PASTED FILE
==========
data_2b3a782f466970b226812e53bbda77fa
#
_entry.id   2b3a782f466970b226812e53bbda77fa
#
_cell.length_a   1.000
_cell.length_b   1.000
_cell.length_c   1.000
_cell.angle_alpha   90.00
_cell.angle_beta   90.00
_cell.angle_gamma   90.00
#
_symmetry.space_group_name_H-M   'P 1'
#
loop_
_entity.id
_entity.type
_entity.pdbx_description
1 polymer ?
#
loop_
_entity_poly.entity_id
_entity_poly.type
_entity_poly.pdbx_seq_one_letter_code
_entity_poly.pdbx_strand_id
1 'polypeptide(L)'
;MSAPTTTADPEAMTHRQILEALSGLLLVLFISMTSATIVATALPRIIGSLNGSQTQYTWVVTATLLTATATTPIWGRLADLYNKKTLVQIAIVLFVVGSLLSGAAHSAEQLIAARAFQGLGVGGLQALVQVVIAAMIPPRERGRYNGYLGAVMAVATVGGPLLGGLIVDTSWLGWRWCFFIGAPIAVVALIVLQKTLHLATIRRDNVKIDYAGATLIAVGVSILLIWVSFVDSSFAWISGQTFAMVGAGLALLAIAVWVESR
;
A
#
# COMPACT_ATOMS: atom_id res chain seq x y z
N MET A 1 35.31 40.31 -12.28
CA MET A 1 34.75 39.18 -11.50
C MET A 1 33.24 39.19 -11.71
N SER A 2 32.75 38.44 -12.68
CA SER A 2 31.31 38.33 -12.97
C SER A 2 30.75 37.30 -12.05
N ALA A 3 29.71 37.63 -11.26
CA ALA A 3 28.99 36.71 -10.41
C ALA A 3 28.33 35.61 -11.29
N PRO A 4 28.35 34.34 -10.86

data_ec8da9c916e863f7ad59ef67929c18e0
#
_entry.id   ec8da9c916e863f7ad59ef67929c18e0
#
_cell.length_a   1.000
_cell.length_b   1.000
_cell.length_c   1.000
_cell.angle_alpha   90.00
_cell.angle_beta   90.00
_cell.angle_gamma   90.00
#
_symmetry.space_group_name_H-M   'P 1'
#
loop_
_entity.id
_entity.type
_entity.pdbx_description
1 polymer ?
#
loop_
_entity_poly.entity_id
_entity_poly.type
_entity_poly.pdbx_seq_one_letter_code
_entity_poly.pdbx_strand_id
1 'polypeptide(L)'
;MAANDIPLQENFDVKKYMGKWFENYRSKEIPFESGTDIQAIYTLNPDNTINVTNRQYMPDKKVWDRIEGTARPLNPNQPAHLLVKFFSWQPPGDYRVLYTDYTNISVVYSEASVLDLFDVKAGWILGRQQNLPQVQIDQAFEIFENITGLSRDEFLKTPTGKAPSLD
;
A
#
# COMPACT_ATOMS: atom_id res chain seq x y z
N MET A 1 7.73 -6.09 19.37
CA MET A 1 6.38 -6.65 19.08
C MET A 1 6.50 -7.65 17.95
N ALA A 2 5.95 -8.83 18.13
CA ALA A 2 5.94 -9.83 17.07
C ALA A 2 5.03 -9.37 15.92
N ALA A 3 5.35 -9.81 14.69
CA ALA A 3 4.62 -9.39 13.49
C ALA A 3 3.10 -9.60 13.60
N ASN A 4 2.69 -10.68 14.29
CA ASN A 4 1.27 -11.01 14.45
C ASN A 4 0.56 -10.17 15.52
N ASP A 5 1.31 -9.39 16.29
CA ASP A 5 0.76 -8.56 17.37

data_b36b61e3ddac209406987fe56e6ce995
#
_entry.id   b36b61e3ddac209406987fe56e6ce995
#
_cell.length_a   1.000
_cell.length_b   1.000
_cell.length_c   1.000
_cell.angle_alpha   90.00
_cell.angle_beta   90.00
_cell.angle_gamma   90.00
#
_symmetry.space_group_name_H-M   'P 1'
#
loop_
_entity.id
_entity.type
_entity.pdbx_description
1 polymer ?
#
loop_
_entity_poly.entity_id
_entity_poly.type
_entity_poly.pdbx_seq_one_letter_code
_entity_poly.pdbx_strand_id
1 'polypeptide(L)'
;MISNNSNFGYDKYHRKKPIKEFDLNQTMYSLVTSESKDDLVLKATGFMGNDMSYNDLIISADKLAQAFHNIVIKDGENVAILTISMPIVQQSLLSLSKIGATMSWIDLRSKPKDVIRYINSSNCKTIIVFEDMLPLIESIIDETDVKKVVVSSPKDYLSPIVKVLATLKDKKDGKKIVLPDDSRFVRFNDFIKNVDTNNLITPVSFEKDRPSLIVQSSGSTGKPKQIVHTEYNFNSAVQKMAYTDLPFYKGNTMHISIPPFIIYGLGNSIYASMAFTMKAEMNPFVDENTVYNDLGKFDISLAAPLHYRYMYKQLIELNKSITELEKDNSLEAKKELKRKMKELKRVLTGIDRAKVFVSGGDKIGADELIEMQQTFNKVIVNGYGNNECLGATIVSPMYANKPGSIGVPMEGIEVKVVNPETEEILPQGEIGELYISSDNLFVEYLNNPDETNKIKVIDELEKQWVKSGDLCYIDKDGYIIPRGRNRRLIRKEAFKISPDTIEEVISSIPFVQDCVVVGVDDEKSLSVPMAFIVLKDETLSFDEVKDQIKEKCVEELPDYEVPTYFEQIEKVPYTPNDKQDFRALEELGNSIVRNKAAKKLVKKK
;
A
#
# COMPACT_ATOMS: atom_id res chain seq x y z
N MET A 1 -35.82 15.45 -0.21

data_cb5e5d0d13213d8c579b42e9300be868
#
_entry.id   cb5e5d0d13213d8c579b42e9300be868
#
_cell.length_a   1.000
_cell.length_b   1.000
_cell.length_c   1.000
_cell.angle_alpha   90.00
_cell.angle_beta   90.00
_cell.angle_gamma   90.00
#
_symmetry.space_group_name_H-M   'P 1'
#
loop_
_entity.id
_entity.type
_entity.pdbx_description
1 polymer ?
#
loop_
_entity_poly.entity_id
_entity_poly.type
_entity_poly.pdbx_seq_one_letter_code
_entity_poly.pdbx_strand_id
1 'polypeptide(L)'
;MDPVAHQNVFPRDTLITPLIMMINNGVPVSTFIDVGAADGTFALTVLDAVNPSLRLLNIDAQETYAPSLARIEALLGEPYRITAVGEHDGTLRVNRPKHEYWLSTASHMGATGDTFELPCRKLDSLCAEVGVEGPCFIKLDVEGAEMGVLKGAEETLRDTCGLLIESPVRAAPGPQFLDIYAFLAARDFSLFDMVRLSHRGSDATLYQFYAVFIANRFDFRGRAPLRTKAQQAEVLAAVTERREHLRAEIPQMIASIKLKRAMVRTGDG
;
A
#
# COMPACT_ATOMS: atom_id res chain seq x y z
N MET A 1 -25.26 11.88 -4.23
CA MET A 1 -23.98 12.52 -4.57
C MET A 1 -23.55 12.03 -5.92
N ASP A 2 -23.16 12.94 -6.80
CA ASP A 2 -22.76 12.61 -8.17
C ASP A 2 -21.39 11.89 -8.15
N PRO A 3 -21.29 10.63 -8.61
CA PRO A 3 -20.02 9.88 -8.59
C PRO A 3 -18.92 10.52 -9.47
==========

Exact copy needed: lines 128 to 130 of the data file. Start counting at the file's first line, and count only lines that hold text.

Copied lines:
#
loop_
_entity.id